By Heather Michon |
Patients with bacterial infections from illnesses, cuts or routine surgeries require antibiotics to kill the bacteria. However, more severe bacterial infections may require IV antibiotics. Side effects of this treatment vary depending on the type of antibiotics being administered, but as with any IV therapy, includes infiltration, phlebitis, clotting and infection.
Antibiotics are medications that kill bacteria, either by breaking down their cellular structures or not allowing them to reproduce.
Prior to the widespread introduction of antibiotics in the 1940s, bacterial infections from minor illnesses, cuts or routine surgeries could quickly turn deadly. The growing use of antibiotics helped raise both life expectancy and quality of life for many patients.
However, overuse in recent decades has made antibiotics less effective as many strains of bacteria have mutated or developed resistance to common antibiotics. This is now seen as a growing crisis in health care, with many fearing a return to the days when a simple infection could be fatal.
For simple infections, most patients will be prescribed oral antibiotics to be taken at regular intervals for a week or more.
IV antibiotics tend to be prescribed for more severe bacterial infections, including staph, meningitis, and dozens of of others. The most common method is to infuse antibiotics for periods of 30 minutes to an hour, several times a day.
A few hospitals in the US are beginning to experiment with at-home antibiotic infusion, which keeps patients more isolated from secondary bacterial infections and reduces hospital time for treatments that may need to be administered for up to a month or more. There are also a growing number of outpatient infusion clinics where antibiotics, among other treatments, can be administered.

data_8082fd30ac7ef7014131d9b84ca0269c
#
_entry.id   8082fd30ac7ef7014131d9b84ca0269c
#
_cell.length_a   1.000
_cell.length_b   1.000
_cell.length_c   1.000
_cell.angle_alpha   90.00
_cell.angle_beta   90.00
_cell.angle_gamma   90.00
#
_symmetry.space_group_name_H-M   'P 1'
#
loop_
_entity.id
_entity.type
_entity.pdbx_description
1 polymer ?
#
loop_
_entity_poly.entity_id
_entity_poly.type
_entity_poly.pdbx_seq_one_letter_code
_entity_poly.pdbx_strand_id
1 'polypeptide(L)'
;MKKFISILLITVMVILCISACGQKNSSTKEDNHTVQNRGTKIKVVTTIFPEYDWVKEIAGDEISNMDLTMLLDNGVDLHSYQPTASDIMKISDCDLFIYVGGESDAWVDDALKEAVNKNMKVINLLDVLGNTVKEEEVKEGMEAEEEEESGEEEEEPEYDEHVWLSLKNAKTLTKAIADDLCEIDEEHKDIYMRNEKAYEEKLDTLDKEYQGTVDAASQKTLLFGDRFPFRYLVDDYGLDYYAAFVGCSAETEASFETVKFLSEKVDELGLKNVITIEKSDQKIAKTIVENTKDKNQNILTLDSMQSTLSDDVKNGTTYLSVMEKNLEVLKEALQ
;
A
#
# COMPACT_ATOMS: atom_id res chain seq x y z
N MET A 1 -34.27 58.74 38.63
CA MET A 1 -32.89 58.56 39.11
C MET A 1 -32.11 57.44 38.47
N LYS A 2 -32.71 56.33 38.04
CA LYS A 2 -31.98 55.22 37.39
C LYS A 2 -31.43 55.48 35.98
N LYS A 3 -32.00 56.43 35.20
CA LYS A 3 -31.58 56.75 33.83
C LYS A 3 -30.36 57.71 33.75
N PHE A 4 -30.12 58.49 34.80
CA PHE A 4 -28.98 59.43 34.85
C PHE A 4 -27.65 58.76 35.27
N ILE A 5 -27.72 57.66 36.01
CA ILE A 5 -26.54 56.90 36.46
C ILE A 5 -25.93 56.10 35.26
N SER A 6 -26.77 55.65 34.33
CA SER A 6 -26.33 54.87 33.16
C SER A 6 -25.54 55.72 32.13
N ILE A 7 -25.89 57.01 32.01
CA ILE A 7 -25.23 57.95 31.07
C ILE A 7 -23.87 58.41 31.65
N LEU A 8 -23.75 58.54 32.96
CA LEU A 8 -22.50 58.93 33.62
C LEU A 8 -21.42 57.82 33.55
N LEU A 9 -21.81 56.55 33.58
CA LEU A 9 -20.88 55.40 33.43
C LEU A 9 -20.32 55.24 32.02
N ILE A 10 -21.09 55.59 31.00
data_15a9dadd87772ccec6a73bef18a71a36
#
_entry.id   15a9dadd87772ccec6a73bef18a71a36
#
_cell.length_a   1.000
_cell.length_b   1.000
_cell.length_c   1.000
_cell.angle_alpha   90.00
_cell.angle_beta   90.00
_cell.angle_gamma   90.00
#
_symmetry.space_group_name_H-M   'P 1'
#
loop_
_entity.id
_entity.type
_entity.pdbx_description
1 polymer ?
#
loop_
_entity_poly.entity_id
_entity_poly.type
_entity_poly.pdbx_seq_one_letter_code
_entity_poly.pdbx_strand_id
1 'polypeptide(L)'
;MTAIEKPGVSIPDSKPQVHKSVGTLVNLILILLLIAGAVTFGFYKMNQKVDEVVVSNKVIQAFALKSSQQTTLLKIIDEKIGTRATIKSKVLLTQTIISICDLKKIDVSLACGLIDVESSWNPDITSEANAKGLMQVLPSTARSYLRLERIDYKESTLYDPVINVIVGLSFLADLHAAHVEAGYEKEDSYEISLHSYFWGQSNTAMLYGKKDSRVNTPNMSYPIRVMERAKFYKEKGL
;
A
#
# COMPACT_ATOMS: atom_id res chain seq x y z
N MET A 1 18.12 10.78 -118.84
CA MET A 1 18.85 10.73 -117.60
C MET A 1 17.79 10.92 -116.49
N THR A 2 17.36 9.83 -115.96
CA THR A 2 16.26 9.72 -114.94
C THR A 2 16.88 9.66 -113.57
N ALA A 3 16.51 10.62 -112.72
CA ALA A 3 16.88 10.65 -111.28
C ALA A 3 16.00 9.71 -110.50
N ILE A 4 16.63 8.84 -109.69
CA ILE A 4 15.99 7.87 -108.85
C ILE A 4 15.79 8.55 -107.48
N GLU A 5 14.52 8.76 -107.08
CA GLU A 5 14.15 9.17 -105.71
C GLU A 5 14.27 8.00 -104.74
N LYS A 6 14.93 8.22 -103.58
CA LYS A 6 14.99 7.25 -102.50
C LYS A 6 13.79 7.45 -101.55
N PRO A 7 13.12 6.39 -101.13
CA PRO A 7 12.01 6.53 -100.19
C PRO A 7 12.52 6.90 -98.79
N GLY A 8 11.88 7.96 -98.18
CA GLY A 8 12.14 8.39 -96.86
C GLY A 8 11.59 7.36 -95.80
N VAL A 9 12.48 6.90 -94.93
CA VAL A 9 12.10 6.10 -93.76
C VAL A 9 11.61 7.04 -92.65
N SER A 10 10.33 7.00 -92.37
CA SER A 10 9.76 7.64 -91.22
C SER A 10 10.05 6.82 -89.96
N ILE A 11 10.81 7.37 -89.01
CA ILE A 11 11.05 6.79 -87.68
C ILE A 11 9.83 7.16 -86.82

Risks & Side Effects of IV Antibiotics
Like any IV treatment, having antibiotics administered through an IV brings risks of infiltration, phlebitis, clotting, or infection. Specific side effects from antibiotics vary depending on what type or combination of medications are being administered to the patient.
In general, antibiotics tend to kill good bacteria along with the bad. This includes gut bacteria, and this can cause serious and long-lasting gastrointestinal problems. Patients should talk with their medical team about the potential side effects and how to counter them before they begin any course of IV antibiotics.
Some researchers believe there is no clear evidence that antibiotics delivered by IV are more potent or targeted than oral forms. The scientific jury is still very much out, and for the time being, infusion remains standard practice for severe infections.
Alternative dosing strategies for intravenous antibiotics to treat severe infections – https://www.ncbi.nlm.nih.gov/pubmedhealth/PMH0054465/
An Unsupported Preference for Intravenous Antibiotics – https://www.ncbi.nlm.nih.gov/pmc/articles/PMC4437896/
Patients can safely self-administer long-term IV antibiotics, reducing hospital stays – https://www.sciencedaily.com/releases/2015/12/151215160452.htm